KATHMANDU: The Department of Archaeology and Kathmandu Metropolitan City have asked the owners of historical and heritage houses that were destroyed by the quakes to seek help to carry out Detailed Damaged Assessment to restore and repair them as soon as possible.
The owners have been requested to submit the recent photo of the historic and heritage houses older than 100 years to their respective ward offices. The owners should also furnish details explaining the damage and conditions of the heritage houses.
The officials have told the owners to salvage the traditional wooden windows, doors, pillars, bricks, stones, artifacts and struts of archaeological, historical and cultural significance before demolishing the damaged heritage houses for building back better. “The wooden pillars, windows, doors, brick and stones can be reused for the restoration of the damaged heritage homes. The historical and traditional construction materials cannot be neglected wholly,” said Shriju Pradhan, coordinator of Heritage Conservation and Community Mobilisation at KMC.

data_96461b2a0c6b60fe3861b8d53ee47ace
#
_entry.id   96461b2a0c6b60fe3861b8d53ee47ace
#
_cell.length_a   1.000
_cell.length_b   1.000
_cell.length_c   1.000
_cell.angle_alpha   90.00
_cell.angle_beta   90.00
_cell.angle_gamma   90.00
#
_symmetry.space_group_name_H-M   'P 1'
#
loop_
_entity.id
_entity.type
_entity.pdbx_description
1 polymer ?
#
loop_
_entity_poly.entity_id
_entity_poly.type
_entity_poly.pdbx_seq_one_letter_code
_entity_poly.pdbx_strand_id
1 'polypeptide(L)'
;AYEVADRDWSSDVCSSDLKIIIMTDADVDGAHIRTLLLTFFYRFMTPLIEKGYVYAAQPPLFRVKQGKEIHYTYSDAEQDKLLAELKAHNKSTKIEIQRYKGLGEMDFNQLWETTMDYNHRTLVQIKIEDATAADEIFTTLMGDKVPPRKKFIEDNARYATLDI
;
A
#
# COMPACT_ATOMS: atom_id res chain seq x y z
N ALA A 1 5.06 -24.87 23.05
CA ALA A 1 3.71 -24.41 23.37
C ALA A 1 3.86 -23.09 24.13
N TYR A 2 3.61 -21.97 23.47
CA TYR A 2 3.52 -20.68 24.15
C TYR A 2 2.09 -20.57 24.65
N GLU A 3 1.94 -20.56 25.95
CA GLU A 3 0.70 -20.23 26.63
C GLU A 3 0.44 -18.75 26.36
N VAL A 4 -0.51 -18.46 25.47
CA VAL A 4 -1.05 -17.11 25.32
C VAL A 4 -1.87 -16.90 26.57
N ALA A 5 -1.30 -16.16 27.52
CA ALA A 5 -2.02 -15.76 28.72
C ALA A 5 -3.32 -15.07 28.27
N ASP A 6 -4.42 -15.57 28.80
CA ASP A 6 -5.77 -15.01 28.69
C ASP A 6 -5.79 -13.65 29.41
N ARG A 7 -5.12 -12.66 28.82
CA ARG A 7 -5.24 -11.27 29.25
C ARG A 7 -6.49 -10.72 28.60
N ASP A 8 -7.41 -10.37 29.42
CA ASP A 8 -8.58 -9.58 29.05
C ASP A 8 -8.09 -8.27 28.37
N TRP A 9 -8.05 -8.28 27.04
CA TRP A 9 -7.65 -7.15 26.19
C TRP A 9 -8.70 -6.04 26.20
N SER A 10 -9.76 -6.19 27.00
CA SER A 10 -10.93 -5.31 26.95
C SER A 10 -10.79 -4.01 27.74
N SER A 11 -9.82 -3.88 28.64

The owners must renovate the partially and seriously damaged historical houses as per the Ancient Monument Preservation Act, 1956 by preparing and providing the inventory and house design to KMC. According to the Act, the owners are prohibited to change architecture, design and outlook of the heritage houses older than 100 years.
“The owners will be punished as per the law if they demolish, remove, alter and deface the structures or transfer ownership to others except the Government of Nepal or erect any other structure near the old monuments,” Pradhan warned.
Moreover, the owners, traders and buyers will face legal action if they are found to be trading in the archaeological and historical construction materials.
The rapid visual damage assessment carried out by KMC has recorded that 1,125 heritage homes had suffered damage in the quakes, Pradhan said. Before the quakes, KMC had developed a preliminary inventory of 1,200 historical houses more than 100 years old under its project ‘Heritage Home Preliminary Inventory’.
Anil Maharjan, Coordinator of the HHPI project, said several historical houses dating back to Lichchhavi, Malla, Shah and Rana eras were cracked, tilted and destroyed by the tremors. The walls of precarious historic buildings have been kept supported by wooden and iron beams and bamboo to prevent them from falling.
A version of this article appears in print on June 26, 2015 of The Himalayan Times.